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RBC I Community Wildfire Protection Plans (CWPPs) are authorized and defined by the Health Forests Restoration Act (HFRA) passed by Congress in 2003. A CWPP is a community plan that brings together diverse local interests to discuss their mutual concerns for public safety, community sustainability and natural resources. It offers positive, solution-oriented recommendations to address challenges such as: local firefighting capability, the need for defensible space around homes and subdivisions, and where and how to prioritize land management — on both federal and non-federal land.
What are the reasons for having a CWPP in place?
First, the CWPP is a great way for community leaders and residents to inventory and review their current conditions for fire risk, as well as the programs that are in place for reducing those risks and responding in the event of a wildfire. Fire knows no boundaries, and the CWPP encompasses private, federal and all other land owners.
Secondly, the CWPP allows the community to define their “Wildland Urban Interface” (WUI). The WUI includes lands that are at particular risk of wildfire and should be managed carefully because of that. Defining the WUI is subjective and difficult; it is not a line or boundary, but a zone or range to illustrate where the highest risk occurs. There are many ways to define and map the WUI and the CWPP process will help Rio Blanco County decide what makes the most sense there.
Finally, by having the CWPP and WUI definition in place, Rio Blanco will be eligible for (and even given priority for) federal funds to complete fuels mitigation projects.
Who is involved in developing the CWPP?
As mentioned earlier, the CWPP process is collaborative. Technical experts from state, federal and local agencies will all be involved in the Rio Blanco CWPP process to ensure that the best information is available and recommendations reflect their management guidance. In Rio Blanco County this includes the Board of County Commissioners, the Colorado State Forest Service, the U.S. Forest Service, the Bureau of Land Management, the Town of Rangely, the Rangely Fire Protection District, the Town of Meeker and the Meeker Fire Protection District. Additionally, it is important to hear from residents and landowners throughout the CWPP process, to understand what their concerns are for wildfire, and to inform them how they can be engaged in reducing wildfire risk in the future.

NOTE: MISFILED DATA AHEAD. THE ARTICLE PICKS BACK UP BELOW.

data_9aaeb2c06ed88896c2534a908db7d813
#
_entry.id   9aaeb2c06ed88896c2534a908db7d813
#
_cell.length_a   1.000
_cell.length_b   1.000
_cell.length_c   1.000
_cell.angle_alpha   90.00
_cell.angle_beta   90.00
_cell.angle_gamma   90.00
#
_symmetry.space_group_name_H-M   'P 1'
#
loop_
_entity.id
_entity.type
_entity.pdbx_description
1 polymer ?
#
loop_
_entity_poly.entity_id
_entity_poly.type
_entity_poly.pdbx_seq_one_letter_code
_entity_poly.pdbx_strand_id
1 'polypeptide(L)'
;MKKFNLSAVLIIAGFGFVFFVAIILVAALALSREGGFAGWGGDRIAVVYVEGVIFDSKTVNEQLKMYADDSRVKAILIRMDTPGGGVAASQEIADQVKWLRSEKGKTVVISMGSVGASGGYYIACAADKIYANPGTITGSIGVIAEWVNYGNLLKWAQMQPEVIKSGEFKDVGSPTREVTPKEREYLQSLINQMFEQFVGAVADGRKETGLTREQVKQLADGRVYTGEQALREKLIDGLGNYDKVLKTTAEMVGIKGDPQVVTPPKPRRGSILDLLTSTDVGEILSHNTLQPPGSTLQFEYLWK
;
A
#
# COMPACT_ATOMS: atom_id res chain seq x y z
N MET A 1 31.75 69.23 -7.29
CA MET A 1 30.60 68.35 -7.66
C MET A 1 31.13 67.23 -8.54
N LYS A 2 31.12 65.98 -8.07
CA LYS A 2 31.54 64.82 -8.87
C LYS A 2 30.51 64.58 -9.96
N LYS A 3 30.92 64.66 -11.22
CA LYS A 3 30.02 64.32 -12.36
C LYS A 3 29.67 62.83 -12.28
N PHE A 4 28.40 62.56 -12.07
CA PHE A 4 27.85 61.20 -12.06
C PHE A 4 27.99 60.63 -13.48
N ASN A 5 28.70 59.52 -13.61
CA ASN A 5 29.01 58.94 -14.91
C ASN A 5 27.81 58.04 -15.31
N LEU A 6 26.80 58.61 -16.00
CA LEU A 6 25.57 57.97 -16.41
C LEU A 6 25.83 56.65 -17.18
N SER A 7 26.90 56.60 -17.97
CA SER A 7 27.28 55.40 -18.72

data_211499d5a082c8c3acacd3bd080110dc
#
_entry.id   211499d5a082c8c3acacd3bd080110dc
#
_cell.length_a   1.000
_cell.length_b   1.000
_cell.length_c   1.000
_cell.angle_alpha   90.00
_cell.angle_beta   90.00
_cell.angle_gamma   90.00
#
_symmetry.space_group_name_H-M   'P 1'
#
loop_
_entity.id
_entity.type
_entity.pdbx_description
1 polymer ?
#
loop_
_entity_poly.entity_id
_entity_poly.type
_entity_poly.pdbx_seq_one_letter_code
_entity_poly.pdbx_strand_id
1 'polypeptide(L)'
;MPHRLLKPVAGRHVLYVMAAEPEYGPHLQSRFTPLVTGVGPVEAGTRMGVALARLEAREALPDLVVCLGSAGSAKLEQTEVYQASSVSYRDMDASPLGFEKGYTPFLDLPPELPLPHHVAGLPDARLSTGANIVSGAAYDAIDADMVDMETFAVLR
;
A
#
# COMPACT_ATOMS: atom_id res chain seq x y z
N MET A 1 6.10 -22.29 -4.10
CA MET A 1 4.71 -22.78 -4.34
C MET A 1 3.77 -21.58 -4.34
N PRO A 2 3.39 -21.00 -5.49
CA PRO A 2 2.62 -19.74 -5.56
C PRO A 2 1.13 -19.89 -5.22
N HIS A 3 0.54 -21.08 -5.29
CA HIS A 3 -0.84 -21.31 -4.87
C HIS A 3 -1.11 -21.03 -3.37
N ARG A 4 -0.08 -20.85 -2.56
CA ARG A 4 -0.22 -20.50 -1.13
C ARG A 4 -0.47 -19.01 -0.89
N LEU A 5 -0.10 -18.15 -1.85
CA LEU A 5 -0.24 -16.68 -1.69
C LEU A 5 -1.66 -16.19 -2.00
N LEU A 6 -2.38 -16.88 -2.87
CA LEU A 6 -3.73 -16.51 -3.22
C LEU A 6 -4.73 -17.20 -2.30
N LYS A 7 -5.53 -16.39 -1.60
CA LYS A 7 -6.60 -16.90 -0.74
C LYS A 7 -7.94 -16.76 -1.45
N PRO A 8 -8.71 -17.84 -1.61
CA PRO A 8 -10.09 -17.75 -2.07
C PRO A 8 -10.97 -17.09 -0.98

Who administers the CWPP?
The CWPP is not a regulatory document and does not impose restrictions or mandate actions. Rather, the CWPP is a community framework that directs wildfire protection activities in the county and recommends measures that homeowners and communities can take to protect properties and infrastructure. Once completed, the plan will be used to prioritize wildfire protection actions in the county and in the towns of Rangely and Meeker.
Why does the CWPP need to be updated?
There are several reasons to update the Rio Blanco CWPP. First, the Colorado State Forest Service has issued new minimum standards for CWPP’s that the 2006 plan does not meet. Secondly, there have been advances in fire modeling and hazard assessment since that time that will add greatly to the Rio Blanco CWPP. There have also been changes in land use and natural systems, on-the-ground projects, and new priorities that have to be accounted for in Rio Blanco County. Lastly, the federal government recommends updates for CWPP’s every five years.
How Can I Be Involved?
Following a kick-off meeting, there will be several more open houses or presentations to gather community input for the Rio Blanco CWPP. Notification of those meetings will be advertised the week prior in the Herald Times and on the county website.